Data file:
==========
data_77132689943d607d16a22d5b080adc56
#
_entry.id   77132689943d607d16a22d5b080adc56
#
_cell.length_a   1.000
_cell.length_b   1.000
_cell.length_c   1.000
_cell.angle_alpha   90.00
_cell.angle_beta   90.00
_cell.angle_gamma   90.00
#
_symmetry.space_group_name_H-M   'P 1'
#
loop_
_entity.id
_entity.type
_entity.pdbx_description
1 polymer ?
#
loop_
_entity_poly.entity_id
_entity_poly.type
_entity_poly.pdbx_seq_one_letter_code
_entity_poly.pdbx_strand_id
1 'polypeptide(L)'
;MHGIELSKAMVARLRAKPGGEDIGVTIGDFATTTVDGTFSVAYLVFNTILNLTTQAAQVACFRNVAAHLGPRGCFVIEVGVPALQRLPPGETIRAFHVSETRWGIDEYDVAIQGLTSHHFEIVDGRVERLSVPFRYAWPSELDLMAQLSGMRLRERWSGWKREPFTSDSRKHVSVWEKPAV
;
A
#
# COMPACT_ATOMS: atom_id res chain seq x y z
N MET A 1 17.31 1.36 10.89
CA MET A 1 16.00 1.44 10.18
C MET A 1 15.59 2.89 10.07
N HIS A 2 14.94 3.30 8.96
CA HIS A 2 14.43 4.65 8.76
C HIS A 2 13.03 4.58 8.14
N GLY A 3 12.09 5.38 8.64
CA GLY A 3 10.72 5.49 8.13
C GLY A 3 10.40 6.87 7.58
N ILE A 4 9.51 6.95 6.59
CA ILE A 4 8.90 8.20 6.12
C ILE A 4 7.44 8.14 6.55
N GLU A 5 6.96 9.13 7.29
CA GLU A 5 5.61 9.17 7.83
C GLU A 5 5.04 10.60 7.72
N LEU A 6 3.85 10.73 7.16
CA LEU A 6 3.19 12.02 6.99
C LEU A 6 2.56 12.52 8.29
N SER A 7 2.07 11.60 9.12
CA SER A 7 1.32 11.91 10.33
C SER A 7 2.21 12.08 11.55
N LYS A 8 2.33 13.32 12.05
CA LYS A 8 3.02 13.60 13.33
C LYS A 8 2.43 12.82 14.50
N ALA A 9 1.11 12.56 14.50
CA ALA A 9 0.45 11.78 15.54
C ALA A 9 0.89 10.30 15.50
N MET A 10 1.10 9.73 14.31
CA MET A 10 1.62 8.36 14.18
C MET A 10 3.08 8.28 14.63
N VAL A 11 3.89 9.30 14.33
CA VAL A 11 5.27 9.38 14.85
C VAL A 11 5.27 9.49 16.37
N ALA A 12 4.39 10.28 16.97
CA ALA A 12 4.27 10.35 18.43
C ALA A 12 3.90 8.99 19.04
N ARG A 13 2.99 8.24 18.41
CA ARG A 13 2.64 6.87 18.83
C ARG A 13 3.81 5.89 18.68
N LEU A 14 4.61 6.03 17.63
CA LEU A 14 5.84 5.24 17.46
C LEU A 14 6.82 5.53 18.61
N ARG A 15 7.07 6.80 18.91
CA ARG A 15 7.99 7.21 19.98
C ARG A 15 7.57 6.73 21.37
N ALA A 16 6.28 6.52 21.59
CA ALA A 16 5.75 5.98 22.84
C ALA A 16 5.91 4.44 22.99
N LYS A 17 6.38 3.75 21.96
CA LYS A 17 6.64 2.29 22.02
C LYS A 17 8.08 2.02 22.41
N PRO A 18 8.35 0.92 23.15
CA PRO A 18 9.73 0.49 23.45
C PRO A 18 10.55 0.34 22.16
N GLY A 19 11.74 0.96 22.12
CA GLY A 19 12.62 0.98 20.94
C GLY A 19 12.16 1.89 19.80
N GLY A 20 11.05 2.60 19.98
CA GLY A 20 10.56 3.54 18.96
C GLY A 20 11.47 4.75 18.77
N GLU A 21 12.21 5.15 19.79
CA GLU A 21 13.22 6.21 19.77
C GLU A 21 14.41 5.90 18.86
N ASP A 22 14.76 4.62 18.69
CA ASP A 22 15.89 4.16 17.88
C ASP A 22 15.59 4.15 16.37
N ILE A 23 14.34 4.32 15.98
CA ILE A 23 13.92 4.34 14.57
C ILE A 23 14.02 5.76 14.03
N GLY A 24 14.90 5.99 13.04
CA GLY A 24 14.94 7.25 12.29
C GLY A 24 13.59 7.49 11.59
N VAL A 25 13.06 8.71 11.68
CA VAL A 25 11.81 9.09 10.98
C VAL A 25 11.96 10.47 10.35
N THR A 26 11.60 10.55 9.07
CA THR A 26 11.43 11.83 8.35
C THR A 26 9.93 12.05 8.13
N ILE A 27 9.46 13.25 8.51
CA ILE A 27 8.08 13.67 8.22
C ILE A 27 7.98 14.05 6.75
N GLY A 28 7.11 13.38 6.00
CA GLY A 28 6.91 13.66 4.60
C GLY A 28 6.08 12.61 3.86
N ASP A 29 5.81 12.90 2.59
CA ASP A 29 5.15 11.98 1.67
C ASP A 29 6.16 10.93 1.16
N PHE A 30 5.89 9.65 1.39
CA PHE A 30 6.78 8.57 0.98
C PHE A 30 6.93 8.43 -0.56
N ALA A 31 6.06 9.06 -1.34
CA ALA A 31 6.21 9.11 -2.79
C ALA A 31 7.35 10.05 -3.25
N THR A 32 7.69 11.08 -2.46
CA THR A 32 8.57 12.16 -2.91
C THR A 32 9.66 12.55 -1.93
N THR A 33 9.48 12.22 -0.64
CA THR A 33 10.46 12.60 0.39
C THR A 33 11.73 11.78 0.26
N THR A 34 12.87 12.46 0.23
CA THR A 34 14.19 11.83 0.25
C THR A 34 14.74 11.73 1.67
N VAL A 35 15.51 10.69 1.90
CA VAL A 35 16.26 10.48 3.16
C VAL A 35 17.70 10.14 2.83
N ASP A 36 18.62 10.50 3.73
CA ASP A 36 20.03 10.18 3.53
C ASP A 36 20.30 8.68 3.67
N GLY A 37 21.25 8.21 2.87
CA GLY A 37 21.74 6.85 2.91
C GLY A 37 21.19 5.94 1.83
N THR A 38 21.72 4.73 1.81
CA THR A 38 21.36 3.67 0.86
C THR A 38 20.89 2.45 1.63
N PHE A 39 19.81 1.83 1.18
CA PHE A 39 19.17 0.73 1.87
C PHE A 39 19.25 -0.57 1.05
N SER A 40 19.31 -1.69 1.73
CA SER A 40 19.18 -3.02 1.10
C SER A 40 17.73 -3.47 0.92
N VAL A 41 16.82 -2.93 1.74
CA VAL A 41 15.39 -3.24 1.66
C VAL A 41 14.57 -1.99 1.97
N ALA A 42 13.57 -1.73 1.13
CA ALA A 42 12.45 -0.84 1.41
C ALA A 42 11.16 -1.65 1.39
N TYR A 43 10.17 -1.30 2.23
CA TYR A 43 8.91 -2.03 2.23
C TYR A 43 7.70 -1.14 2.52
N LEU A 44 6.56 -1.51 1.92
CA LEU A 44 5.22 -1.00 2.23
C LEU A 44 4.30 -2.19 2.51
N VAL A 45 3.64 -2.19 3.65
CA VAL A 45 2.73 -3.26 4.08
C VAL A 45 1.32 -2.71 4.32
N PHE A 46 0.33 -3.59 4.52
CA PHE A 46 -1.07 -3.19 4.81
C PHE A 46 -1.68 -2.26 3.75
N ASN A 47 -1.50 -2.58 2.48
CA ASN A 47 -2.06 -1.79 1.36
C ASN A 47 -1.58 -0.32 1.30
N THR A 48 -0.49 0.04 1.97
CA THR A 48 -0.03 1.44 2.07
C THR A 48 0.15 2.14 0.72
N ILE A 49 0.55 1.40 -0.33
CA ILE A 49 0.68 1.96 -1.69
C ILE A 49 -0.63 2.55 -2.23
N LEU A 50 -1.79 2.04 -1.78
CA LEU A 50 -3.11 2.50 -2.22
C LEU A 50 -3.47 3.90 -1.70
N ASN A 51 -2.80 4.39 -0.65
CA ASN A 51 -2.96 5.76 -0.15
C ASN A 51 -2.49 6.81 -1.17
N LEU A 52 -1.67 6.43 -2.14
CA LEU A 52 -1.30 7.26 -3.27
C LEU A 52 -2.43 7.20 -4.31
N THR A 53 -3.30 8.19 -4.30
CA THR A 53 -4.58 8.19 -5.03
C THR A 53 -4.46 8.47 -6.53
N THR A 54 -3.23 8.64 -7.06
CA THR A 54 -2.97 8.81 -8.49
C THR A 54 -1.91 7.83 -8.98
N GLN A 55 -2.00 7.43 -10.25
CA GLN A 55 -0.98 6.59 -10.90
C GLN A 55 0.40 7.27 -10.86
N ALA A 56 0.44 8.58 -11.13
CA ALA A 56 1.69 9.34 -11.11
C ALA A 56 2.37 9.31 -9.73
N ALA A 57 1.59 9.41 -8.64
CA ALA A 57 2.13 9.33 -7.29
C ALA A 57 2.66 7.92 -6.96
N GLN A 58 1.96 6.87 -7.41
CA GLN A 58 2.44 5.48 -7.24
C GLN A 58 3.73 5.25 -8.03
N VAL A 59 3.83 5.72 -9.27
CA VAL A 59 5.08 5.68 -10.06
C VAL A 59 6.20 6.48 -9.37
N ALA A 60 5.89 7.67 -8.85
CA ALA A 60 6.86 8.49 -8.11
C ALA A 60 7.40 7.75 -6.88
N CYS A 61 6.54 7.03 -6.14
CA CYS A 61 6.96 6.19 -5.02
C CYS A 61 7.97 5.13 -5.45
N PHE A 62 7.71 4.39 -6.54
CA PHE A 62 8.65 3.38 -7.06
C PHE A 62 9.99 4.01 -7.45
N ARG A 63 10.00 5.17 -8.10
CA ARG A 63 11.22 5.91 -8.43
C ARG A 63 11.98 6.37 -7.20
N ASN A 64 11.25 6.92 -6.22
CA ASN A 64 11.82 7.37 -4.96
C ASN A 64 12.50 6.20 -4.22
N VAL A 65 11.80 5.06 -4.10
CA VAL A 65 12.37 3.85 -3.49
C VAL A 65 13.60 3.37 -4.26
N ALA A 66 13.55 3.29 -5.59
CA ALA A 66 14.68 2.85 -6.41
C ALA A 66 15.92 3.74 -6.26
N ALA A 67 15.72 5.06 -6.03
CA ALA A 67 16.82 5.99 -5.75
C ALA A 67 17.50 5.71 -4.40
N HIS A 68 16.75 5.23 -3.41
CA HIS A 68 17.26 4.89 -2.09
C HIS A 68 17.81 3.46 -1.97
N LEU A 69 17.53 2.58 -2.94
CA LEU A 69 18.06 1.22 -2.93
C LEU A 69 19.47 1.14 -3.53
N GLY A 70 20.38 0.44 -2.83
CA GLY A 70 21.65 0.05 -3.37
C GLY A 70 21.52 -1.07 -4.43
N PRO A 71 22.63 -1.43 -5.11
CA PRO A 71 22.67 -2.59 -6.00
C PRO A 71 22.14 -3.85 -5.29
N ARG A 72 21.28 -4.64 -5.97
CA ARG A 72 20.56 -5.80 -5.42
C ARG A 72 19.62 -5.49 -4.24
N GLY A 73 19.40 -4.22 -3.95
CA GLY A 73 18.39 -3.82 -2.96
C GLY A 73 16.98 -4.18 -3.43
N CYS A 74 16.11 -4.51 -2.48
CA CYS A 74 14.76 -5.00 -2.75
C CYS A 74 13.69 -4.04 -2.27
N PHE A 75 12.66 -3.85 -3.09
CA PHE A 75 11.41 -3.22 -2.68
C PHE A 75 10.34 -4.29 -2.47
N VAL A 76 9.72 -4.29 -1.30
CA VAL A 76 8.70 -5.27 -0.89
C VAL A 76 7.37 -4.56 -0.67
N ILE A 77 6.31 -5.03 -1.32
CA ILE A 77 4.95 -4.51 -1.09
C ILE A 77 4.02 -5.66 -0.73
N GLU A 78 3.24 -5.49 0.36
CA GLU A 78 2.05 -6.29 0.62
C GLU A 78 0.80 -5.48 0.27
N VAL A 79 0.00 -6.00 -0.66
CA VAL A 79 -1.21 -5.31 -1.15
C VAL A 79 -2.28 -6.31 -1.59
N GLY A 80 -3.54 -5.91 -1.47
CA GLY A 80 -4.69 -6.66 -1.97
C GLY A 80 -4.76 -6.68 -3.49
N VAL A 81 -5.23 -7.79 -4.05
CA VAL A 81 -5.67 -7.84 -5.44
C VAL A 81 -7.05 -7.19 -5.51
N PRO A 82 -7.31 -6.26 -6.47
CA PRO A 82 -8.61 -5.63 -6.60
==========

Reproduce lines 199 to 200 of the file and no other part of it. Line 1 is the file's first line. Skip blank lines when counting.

N ALA A 57 1.59 9.41 -8.64
CA ALA A 57 2.13 9.33 -7.29